Ethical Hacking

Custom Student Mr. Teacher ENG 1001-04 10 January 2017

Ethical Hacking

As computers became progressively more available at universities, user communities started to extend beyond researchers in engineering or computer science to other individuals who viewed the computer as an inquisitively flexible instrument. Whether they programmed the computers to draw pictures, play games or to assist them with the extra boring aspects of their daily work, once computers were on hand for use, there was never a lack of individuals wanting to utilize them. Because of this increasing fame of computers and their sustained high cost, access to them was frequently restricted.

When refused access to the computers, several users would challenge the access controls that had been put in place. They would steal pass codes or account numbers by looking over someone’s shoulder, explore the system for bugs that might get them past the rules, or even take control of the entire system. They would commit such things in order to be able to run the programs of their option, or just to alter the confines under which their programs were running. (Fadia, 2005). Originally these computer intrusions were fairly benevolent, with the most harm being the theft of computer time.

Though, these intrusions did not stay benign for long. Seldom the less talented intruders would unintentionally bring down a system or damage its files, and the system administrators would have to restart it or make repairs. Other times, when these intruders were again deprived of access once their activities were discovered, they would respond with robust destructive actions. When the number of these harmful computer intrusions became obvious, it became “news” and the news media pulled out on the story.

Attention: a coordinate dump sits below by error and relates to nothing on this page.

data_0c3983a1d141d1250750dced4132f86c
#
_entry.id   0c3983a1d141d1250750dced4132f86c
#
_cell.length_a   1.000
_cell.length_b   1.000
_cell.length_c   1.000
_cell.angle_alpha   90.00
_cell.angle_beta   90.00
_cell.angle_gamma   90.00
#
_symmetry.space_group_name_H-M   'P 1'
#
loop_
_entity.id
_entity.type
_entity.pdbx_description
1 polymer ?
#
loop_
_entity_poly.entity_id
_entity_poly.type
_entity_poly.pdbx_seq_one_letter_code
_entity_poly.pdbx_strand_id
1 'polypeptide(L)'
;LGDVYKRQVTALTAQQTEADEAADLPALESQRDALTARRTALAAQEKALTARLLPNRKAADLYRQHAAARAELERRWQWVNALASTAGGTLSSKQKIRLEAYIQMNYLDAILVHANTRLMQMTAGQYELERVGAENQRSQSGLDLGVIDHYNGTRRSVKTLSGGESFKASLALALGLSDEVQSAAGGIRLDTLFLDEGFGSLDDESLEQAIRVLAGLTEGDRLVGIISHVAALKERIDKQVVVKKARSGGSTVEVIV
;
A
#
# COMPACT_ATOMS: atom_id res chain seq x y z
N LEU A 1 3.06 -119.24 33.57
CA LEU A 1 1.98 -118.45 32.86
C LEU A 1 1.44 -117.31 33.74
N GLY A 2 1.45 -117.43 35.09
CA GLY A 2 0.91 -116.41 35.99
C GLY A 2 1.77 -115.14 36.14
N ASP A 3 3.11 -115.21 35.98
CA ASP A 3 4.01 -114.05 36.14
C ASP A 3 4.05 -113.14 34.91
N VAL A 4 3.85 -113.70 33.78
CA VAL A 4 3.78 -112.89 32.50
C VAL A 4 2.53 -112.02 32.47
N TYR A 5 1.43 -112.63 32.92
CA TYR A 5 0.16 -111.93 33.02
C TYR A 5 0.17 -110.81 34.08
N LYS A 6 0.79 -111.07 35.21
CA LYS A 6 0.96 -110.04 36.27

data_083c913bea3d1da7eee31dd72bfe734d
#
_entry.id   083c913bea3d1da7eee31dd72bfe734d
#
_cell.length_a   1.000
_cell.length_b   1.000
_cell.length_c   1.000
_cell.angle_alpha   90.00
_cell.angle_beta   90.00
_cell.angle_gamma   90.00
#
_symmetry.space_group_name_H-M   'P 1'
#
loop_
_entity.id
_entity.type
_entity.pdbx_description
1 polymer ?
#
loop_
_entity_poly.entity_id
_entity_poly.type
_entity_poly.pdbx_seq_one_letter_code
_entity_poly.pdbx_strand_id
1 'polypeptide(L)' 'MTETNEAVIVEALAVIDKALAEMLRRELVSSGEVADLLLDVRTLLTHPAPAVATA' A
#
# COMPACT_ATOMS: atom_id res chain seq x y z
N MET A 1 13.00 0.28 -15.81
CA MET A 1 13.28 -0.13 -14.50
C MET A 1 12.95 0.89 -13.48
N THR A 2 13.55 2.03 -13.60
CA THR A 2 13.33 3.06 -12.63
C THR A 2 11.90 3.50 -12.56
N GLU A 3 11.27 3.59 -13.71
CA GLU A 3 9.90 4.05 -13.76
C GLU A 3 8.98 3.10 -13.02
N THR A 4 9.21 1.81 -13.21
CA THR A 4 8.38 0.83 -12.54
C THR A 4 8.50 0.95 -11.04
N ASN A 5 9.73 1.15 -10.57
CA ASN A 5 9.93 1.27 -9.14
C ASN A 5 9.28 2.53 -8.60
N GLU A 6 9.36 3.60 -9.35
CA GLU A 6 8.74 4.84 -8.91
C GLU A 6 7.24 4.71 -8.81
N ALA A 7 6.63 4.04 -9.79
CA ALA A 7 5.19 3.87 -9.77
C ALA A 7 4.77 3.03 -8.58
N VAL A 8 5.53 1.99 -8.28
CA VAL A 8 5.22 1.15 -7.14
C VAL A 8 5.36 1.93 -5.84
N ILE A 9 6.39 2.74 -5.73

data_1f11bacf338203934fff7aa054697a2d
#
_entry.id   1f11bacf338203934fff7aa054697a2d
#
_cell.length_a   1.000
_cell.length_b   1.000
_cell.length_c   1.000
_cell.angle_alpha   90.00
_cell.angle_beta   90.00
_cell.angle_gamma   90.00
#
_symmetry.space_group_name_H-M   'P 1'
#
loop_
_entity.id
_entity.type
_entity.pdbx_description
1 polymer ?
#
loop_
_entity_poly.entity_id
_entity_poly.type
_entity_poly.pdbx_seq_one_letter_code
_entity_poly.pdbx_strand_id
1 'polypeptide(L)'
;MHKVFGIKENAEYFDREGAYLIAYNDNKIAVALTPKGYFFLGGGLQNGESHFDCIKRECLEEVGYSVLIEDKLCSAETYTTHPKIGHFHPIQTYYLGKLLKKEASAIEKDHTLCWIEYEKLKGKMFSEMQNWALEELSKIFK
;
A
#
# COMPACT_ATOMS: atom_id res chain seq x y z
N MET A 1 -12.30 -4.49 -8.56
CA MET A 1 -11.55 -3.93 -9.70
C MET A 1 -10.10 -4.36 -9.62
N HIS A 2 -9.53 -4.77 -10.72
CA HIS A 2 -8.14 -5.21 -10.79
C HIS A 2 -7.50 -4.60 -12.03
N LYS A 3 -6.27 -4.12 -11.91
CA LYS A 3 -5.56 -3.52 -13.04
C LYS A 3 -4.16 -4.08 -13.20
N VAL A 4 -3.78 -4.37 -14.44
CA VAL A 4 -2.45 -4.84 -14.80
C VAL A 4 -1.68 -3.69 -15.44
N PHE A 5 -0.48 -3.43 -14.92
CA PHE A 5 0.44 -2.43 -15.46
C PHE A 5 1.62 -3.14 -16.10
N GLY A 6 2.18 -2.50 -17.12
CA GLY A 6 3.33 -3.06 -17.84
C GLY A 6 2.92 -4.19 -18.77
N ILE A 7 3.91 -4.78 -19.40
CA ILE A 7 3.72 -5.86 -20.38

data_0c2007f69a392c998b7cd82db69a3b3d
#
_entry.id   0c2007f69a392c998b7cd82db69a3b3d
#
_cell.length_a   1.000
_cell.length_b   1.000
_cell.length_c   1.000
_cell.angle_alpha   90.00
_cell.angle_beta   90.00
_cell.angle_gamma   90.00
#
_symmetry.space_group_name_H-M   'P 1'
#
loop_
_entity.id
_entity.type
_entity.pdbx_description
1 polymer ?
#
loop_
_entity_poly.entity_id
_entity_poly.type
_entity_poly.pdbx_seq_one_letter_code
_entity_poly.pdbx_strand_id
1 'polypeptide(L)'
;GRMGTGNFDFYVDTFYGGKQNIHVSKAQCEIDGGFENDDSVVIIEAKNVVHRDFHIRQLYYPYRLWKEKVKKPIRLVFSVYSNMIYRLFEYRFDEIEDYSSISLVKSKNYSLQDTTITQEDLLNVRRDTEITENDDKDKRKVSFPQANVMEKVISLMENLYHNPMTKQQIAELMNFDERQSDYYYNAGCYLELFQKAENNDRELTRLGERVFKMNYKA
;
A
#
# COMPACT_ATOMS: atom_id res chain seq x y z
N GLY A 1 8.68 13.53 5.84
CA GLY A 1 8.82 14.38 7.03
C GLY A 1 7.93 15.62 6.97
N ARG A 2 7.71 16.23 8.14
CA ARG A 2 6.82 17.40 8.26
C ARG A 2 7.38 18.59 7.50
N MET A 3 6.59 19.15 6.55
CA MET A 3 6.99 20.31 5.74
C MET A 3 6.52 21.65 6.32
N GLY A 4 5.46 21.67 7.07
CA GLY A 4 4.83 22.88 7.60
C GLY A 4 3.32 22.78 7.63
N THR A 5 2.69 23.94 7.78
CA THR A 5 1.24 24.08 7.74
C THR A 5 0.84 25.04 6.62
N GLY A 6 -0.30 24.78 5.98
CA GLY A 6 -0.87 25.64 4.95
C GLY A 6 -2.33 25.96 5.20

Instead using a more accurate term of “cyber crime,” the media began using the term “hacker” to explain individuals who crack into computers for amusement, revenge, or income Since calling someone a “hacker” was at first meant as a praise, computer security professionals rather use the term “cracker” or “intruder” for those hackers who turn to the dark side of hacking. For simplicity, we will use the unambiguous terms “ethical hacker” and “criminal hacker” for the rest of this paper.

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  • Subject:

  • University/College: University of Chicago

  • Type of paper: Thesis/Dissertation Chapter

  • Date: 10 January 2017

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